She responded, “Thank you, it’s a (something Italian).”
I’ve heard of this type of response to a compliment before, but always thought it was some kind of joke — perhaps making fun of certain types of people, like the Housewives of Wherever. I was totally unprepared for her comment, and just grunted in response. My first thought was to ask if she had gotten it at a thrift store, but I wisely kept that to myself.
I guess I don’t run in the right circles, so can you enlighten me as to the proper reaction? Or was her statement a natural response to my comment on the print? What do I say next time besides “Oh”?
“Oh” is fine. What shocks Miss Manners is that you were unaware of the widespread habit of flaunting brand names.
And it’s not just the rich. The manufacturers of those brands often sell small, less-expensive — if still overpriced — products featuring their name so that the non-wealthy can participate in this peculiar practice.
In addition, the appearance of “influencers” has planted the idea that admiration is connected with the desire to imitate; therefore, supplying you with specific information would be considered useful. As you stated an interest in the dress, this might have been the wearer’s assumption. But that doesn’t mean you need to continue such conversations.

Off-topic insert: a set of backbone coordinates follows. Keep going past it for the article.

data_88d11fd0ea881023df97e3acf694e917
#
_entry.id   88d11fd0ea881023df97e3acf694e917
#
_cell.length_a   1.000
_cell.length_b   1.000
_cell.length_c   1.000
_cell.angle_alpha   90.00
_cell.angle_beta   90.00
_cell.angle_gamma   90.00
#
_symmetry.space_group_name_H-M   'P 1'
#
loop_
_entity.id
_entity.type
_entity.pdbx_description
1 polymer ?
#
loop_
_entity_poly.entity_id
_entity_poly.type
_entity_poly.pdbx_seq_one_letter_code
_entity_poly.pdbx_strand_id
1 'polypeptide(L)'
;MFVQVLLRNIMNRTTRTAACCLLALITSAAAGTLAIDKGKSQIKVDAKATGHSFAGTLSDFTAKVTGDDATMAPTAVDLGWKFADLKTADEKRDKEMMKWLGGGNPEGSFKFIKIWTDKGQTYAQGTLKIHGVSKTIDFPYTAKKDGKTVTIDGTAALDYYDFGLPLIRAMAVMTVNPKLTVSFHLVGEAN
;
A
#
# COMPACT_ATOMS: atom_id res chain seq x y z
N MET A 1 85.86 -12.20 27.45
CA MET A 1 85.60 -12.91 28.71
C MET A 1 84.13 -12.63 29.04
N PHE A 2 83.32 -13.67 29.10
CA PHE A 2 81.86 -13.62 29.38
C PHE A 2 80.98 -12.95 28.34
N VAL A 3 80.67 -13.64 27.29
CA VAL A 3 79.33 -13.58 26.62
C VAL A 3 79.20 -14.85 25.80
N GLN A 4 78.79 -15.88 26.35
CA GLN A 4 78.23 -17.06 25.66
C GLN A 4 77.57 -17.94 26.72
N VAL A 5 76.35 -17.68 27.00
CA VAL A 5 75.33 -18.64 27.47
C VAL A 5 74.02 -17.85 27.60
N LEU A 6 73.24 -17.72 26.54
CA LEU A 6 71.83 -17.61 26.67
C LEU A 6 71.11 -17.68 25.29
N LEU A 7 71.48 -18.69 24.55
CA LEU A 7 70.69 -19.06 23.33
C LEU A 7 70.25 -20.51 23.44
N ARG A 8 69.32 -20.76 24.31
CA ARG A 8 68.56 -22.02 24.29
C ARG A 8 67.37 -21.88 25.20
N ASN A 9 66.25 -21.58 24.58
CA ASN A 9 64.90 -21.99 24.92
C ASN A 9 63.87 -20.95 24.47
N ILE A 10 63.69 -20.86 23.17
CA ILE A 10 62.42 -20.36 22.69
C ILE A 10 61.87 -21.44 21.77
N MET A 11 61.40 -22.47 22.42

Dear Miss Manners: From time to time, I participate in potluck meals at church and with other groups. From experience, I know that if I bring deviled eggs, they will all be eaten. Sometimes, I bring other items, whether because of schedule, logistics or simple preference.
I also know from experience that some of the salads that I bring generally do not get eaten. These are dishes that I find delicious, but apparently participants do not find them appealing.
Is it somehow rude of me to persist in bringing offerings that I know have little likelihood of being consumed? After I bring the leftovers back home, I’m happy to eat them myself.
Very clever — bringing something nobody likes, so that you can contribute without actually feeding anyone but yourself. While it is not a violation of the rules, Miss Manners counts it as a violation of the spirit of these events.
Dear Miss Manners: I was a dinner guest where the main course was a very spicy soup. I could barely eat it. Others at the table finished eating their servings.
Is there something polite I could have said to the hostess, as my full bowl of soup was removed from the table at the end of the meal?
“Couldn’t finish it”? (Obvious.) “Too spicy”? (Rude.) “I have a delicate stomach”? (Too graphic, not to mention alarming.) “Yum”? (Dishonest and unbelievable.) “I’m full”? (So — no dessert?)
Miss Manners can only hope that your hosts have the good manners not to peer into your soup plate and comment on the contents.
New Miss Manners columns are posted Monday through Saturday on washingtonpost.com/advice. You can send questions to Miss Manners at her website, missmanners.com. You can also follow her @RealMissManners.